“Data Driven Thinking” is written by members of the media community and contains fresh ideas on the digital revolution in media.
Today’s column is written by Greg Corso, Vice President of Media Solutions at dunnhumbyUSA.
In Dr. Seuss’ The Butter Battle Book, the Yooks are separated from the Zooks by a wall, an arbitrarily drawn line that defines their respective boundaries. They wage a battle suggestive of Cold War escalation, each side topping the other with a more sophisticated and powerful weapon until they both reach the same inevitable conclusion – an indefensible weapon called the Bitsy Big-Boy Boomeroo. All this because they fundamentally disagree on which side of their bread should be buttered, top or bottom.
We love to draw lines and take sides, and there are all kinds of famous lines in the world – the 38th parallel, the Mendoza Line, the “line in the sand,” to name a few. In the world of advertising, a once-descriptive line is becoming less and less relevant – that which separates above-the-line (ATL) media from below-the-line (BTL) media.
The proliferation of addressable media, including the emergence of measurable TV, targeted online advertising and traceable social-media activity, has strengthened the connections between marketers of different media disciplines. The technological advances that have enabled the linkage between media exposure and purchase behavior are beginning to level the playing field for both sides.
Through The Line
Traditional advertisers are now adopting “old-school” direct-marketing principles like segmentation, test and learn, and purchase-based targeting. Direct marketers are taking the lead on multi-channel media planning, including both below- and above-the-line tactics, also called a through-the-line strategy.
With through-the-line (TTL) media planning, direct marketers and traditional advertisers come together and collaborate on truly integrated campaigns. Many marketers define integration as consistent messaging and creative across channels. Yet there is a fine line between integrated marketing and redundant marketing.
Critical to planning and executing an effective multi-channel campaign is using each marketing vehicle efficiently; in other words, using each vehicle to drive the behavior that it’s best at driving. Within a given campaign, for example, TV might be deemed the best to build awareness, direct mail to drive consideration, promotional print to drive store visits, targeted digital display for cross-shop promotion, and follow-up emails to thank customers.
Understanding the right strategic intent of each weapon in a marketer’s arsenal will enable truly integrated campaigns, where channels work in concert to drive business objectives across the customer lifecycle. The channel combination, cadence, content and offers may vary across different target segments too. This is why having customer-level purchase data linked to media exposure is so game-changing.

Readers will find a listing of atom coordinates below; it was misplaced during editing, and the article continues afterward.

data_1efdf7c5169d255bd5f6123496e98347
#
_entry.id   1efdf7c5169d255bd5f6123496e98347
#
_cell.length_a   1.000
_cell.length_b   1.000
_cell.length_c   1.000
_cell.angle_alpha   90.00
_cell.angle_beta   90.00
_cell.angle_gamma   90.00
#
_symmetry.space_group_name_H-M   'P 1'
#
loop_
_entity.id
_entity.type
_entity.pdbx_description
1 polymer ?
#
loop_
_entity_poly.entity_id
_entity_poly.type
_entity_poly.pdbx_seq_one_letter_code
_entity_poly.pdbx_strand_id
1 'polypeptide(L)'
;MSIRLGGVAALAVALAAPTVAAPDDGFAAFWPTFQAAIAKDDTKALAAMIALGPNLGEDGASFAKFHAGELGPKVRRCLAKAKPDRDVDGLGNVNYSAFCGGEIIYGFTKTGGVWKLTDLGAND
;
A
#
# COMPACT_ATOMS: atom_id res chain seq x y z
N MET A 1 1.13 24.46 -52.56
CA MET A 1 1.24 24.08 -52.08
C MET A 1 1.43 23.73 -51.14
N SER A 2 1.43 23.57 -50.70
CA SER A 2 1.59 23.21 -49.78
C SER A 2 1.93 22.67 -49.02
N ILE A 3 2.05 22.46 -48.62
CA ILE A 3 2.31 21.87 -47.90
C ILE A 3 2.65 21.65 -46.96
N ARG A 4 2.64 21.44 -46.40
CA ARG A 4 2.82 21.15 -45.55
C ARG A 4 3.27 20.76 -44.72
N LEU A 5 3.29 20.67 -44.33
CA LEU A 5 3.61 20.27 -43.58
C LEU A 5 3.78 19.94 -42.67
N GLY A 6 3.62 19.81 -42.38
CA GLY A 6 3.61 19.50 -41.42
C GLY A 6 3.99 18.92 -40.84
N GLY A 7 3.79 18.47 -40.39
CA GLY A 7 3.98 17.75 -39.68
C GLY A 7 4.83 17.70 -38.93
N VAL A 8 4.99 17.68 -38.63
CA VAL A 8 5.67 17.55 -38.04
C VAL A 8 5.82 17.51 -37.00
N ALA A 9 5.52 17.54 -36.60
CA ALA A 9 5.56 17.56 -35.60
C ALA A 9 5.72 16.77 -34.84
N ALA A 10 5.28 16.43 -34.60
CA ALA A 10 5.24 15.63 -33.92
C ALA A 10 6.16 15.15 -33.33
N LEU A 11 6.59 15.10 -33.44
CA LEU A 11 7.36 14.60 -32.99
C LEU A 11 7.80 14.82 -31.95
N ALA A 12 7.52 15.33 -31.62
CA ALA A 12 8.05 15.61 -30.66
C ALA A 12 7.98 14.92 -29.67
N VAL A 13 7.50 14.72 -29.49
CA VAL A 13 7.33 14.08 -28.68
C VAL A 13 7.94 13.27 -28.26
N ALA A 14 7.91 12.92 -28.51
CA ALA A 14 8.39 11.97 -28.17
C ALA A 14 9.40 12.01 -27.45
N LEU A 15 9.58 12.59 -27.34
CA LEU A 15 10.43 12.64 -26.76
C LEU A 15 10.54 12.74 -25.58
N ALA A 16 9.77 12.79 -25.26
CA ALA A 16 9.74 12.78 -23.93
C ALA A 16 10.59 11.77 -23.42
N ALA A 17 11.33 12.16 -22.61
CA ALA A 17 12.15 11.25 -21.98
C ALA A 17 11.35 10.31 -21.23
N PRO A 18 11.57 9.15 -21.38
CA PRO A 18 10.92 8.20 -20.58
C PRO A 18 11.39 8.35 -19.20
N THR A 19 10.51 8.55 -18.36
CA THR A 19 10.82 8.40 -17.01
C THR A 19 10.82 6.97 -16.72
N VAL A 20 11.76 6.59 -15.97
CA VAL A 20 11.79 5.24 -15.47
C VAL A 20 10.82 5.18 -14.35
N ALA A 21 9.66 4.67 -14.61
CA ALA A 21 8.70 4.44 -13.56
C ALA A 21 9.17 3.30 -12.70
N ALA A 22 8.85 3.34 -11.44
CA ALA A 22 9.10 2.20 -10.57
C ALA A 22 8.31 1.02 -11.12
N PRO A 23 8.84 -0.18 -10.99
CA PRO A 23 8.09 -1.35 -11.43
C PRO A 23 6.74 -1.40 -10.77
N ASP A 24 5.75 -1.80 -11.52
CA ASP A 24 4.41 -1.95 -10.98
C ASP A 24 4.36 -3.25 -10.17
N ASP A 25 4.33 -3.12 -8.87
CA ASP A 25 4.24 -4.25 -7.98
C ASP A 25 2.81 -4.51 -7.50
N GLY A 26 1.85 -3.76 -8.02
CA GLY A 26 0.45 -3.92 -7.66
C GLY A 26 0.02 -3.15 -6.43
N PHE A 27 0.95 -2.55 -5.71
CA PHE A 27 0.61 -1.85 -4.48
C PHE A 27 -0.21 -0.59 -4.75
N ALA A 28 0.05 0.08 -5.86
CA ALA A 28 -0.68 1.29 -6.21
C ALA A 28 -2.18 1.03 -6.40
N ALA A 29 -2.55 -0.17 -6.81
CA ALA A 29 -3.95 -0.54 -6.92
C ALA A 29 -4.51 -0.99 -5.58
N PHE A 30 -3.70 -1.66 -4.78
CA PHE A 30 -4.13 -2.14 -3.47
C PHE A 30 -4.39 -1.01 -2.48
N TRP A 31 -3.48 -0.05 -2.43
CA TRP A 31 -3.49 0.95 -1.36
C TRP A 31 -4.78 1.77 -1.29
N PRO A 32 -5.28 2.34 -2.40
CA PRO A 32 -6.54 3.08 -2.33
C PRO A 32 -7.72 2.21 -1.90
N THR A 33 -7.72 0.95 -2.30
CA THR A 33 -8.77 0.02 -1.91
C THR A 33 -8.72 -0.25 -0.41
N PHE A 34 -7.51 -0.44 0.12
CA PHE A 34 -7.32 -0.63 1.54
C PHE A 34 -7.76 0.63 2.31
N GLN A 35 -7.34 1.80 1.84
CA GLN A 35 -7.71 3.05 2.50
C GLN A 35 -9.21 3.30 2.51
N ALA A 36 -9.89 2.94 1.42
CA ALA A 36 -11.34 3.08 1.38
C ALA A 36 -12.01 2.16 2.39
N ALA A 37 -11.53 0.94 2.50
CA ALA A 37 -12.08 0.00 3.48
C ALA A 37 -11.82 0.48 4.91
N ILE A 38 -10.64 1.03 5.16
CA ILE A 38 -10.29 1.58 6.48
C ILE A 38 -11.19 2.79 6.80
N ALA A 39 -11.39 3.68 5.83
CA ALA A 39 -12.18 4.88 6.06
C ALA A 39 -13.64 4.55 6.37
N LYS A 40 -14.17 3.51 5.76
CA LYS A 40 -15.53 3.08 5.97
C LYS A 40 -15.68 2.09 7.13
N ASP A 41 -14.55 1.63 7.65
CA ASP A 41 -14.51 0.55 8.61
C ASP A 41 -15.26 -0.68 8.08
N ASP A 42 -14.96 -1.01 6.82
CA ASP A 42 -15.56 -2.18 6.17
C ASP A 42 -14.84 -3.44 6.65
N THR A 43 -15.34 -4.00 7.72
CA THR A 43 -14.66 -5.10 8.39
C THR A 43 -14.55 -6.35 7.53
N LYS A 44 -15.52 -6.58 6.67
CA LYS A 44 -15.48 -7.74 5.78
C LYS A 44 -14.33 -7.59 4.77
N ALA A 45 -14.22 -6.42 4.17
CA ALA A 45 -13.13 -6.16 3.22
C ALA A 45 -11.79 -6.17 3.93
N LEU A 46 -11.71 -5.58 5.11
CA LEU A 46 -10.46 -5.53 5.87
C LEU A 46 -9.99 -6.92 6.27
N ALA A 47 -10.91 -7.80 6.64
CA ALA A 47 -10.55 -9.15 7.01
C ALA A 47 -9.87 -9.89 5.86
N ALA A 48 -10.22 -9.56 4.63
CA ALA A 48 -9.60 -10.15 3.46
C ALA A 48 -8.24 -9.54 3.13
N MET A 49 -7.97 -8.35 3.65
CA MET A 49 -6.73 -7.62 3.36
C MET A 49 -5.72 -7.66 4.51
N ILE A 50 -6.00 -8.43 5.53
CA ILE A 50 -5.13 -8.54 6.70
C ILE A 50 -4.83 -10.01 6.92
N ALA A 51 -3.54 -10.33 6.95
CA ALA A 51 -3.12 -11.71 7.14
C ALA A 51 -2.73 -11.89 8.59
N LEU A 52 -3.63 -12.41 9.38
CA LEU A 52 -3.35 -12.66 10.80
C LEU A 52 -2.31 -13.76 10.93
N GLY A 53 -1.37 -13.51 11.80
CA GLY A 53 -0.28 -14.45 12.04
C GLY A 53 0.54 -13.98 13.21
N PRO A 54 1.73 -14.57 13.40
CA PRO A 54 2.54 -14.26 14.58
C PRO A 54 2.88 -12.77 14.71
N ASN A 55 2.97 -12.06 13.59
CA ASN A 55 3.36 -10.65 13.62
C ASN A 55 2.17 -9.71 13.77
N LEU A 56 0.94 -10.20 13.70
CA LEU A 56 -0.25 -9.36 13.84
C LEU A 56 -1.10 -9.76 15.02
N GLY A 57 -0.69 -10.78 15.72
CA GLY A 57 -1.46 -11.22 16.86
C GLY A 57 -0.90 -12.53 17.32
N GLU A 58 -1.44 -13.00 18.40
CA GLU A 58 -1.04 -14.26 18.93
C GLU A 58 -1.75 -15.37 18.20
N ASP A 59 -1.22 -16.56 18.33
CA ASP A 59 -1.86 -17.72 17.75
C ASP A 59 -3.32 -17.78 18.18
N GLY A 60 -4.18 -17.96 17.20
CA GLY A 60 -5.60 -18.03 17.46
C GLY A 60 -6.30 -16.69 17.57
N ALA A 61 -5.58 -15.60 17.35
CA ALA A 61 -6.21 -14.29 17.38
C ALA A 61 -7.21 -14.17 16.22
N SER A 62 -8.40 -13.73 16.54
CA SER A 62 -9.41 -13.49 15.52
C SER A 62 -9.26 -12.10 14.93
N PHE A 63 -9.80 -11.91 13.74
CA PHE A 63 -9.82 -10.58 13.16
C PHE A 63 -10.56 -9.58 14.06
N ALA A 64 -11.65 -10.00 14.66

Companies today are able to infuse customer-level purchase data into their marketing strategies and build customer loyalty. Some newer examples include:
- Linking exposure to TV commercials back to in-store sales and enabling
- Targeting customers online based on their purchase behavior
- Measuring the real impact of word-of-mouth
- Quantifying the value of a social media like, follower and impression
Changing the conversation, not the language
Change can be threatening, and new capabilities can seem foreign. Plus, there’s often no sense of urgency pushing this change, given that ATL and BTL marketers have been getting along just fine. The broadcast industry, for instance, is a $84 billion industry without the real accountability that comes from linking exposure to customer-level purchase data. With numbers like that, there’s no real urgency to turn things upside-down. However, through-the-line strategies and plans should be considered evolutionary, not revolutionary. It’s a next step, as opposed to a new normal.
Why take that next step? Across channels, marketers already know how to drive their businesses and meet objectives. However, they aren’t yet doing this as effectively (or efficiently) as possible for each customer segment.
Take Marketing Mix Modeling and Optimization, which play important roles for marketers. CMOs need to know how much they should invest in print next year, how saturated their TV plan was last year, and how much they should invest in digital channels next quarter. These insights inform decisions about the size of the marketing investment pie, as well as the size of the channel-specific wedges within it. But again, these broad-stroke wedges cannot possibly be the most effective plan for every single customer. Since these models are built using aggregated time-series data, the insights they generate should be leveraged appropriately as overall guidelines for how to spend marketing dollars over time.
As a next step, after the pies and wedges are determined, through-the-line customer planning should be adopted. This can only be accomplished when channel effectiveness is known at a one-to-one level.
To bring this to life, imagine that your marketing goal is to build customer retention and loyalty throughout the year, and analysis from last year tells you what combination and order of channels it takes to meet these objectives for different customer segments (A – D):
- Customer Segment A: DM → EM
- Customer Segment B: Display → TV → SMS
- Customer Segment C: TV → Print → EM
- Customer Segment D: Print → EM → DM
With the above knowledge that comes from linking media exposure to customer-level purchase data, and the ability to execute due to technological advances, truly integrated customer plans are possible – as long as marketers can set aside their differences and collaborate.
The Yooks and Zooks can finally agree on something: It doesn’t matter what side you butter your bread on, as long as it’s buttered with data.